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Journal Article

Treadmill walking during vocabulary encoding improves verbal long-term memory


Abel,  Cornelius
Scientific Services, Max Planck Institute for Empirical Aesthetics, Max Planck Society;
Institute of Medical Psychology, Goethe University, 60528 Frankfurt am Main, Germany;

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Schmidt-Kassow, M., Zink, N., Mock, J., Thiel, C., Vogt, L., Abel, C., et al. (2014). Treadmill walking during vocabulary encoding improves verbal long-term memory. Behavioral and brain functions, 10(1): 24. doi:10.1186/1744-9081-10-24.

Cite as: http://hdl.handle.net/11858/00-001M-0000-0023-DA24-0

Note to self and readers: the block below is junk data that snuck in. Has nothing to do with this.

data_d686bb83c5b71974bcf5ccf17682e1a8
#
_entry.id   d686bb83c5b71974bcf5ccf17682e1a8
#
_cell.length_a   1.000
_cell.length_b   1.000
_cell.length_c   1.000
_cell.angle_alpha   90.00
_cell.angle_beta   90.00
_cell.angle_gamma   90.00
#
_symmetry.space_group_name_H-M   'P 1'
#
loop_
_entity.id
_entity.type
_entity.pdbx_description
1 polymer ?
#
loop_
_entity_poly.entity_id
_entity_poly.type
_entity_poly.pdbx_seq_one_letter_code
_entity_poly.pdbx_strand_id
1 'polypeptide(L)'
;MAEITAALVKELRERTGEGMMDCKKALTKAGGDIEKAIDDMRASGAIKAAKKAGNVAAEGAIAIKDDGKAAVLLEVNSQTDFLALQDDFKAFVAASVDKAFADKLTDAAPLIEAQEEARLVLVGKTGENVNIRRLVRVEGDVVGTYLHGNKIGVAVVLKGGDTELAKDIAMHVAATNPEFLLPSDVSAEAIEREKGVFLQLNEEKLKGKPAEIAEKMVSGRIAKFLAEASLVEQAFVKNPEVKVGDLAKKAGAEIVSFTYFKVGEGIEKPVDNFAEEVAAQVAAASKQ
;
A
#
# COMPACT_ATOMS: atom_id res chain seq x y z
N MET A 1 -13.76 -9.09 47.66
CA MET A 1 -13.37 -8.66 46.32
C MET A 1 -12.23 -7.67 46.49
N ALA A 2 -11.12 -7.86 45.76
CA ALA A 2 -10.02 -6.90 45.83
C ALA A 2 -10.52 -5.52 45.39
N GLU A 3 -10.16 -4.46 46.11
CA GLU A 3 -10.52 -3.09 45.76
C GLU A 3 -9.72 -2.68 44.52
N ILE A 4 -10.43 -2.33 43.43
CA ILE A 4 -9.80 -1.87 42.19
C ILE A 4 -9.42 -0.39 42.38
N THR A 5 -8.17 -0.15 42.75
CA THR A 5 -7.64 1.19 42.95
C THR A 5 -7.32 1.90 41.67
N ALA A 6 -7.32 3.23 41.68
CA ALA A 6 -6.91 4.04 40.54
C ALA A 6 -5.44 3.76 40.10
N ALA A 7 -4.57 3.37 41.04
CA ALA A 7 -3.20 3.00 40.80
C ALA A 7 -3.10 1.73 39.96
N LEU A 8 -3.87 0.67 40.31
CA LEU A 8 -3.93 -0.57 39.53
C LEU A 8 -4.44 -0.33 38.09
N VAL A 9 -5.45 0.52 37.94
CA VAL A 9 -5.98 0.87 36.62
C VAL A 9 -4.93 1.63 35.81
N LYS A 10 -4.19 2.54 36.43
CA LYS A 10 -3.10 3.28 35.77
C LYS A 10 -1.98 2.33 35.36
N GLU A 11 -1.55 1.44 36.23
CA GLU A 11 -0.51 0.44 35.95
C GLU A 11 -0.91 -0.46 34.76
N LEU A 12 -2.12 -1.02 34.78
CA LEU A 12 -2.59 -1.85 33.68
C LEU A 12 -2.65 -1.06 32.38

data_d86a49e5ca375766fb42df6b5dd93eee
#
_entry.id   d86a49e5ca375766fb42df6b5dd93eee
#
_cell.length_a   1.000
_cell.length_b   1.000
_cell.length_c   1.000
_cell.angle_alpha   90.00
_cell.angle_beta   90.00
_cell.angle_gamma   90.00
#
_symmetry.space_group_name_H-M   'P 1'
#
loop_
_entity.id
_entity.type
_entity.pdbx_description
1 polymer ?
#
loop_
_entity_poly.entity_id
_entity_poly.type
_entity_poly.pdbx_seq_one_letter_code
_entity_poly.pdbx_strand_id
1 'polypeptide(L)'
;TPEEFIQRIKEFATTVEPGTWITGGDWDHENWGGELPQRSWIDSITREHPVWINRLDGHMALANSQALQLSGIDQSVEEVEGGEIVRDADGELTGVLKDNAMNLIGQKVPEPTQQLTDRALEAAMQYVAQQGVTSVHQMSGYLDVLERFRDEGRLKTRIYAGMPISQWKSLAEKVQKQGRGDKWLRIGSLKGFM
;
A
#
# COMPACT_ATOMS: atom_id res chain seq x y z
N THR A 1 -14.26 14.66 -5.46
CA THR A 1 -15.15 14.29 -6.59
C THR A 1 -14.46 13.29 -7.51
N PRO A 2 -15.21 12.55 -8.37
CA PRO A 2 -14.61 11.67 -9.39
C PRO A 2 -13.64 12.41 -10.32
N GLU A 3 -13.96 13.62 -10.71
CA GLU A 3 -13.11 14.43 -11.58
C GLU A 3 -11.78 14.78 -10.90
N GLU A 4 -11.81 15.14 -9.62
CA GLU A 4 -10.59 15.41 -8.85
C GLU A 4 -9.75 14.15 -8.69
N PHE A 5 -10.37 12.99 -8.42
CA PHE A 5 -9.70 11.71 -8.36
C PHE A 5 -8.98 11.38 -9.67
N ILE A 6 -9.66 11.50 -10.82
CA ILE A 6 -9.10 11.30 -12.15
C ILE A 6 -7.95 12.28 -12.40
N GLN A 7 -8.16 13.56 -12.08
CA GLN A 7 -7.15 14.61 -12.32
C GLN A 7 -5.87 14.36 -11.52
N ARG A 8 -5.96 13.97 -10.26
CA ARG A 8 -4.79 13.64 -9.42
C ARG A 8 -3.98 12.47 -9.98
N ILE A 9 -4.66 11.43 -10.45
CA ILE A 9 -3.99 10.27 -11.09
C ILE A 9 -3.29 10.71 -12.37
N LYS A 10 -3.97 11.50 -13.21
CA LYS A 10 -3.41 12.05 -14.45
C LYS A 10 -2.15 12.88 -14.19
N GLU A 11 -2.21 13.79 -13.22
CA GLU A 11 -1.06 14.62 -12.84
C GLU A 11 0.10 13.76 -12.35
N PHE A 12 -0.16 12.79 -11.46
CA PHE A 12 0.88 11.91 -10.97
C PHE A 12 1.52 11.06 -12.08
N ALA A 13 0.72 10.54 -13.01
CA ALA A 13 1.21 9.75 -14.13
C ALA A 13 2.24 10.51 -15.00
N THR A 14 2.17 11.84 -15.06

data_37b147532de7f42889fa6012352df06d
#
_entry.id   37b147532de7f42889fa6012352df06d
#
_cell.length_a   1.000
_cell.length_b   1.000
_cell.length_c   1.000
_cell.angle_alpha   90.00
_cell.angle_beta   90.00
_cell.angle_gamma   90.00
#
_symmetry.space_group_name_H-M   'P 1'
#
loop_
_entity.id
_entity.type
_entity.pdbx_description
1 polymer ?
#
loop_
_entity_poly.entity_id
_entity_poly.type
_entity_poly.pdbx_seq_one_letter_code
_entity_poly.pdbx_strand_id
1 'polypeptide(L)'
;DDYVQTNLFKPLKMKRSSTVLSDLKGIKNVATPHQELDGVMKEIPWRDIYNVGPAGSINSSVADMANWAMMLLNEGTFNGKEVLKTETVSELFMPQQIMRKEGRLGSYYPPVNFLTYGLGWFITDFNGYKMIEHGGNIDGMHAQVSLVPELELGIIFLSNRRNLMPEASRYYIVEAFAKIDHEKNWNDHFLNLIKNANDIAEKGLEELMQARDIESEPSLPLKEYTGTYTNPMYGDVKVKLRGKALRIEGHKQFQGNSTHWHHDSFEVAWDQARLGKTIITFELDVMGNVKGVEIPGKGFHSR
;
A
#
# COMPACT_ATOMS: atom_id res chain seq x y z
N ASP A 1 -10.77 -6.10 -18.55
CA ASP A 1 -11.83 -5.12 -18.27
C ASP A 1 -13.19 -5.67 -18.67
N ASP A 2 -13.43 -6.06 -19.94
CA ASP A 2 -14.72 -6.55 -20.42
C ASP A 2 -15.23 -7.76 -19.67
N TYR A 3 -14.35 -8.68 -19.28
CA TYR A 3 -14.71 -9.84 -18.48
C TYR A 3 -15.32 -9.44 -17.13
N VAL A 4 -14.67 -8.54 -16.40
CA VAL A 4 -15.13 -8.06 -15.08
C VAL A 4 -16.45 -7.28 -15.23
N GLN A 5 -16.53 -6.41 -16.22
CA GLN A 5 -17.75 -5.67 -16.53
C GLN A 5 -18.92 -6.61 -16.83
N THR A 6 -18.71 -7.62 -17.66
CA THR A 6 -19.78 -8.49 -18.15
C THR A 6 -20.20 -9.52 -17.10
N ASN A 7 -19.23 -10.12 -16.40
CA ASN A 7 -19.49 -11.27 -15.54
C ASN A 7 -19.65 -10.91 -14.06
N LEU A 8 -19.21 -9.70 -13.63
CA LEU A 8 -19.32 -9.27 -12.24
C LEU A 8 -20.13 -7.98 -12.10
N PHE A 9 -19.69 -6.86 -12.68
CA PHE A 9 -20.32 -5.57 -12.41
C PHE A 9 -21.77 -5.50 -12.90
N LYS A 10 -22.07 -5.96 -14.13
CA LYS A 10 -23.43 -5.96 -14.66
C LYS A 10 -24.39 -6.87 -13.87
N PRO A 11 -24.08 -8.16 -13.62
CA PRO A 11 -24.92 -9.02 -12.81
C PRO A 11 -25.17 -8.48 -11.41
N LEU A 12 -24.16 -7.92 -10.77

Moderate physical activity improves various cognitive functions, particularly when it is applied simultaneously to the cognitive task. In two psychoneuroendocrinological within-subject experiments, we investigated whether very low-intensity motor activity, i.e. walking, during foreign-language vocabulary encoding improves subsequent recall compared to encoding during physical rest. Furthermore, we examined the kinetics of brain-derived neurotrophic factor (BDNF) in serum and salivary cortisol. Previous research has associated both substances with memory performance. In both experiments, subjects performed better when they were motorically active during encoding compared to being sedentary. BDNF in serum was unrelated to memory performance. In contrast we found a positive correlation between salivary cortisol concentration and the number of correctly recalled items. In summary, even very light physical activity during encoding is beneficial for subsequent recall.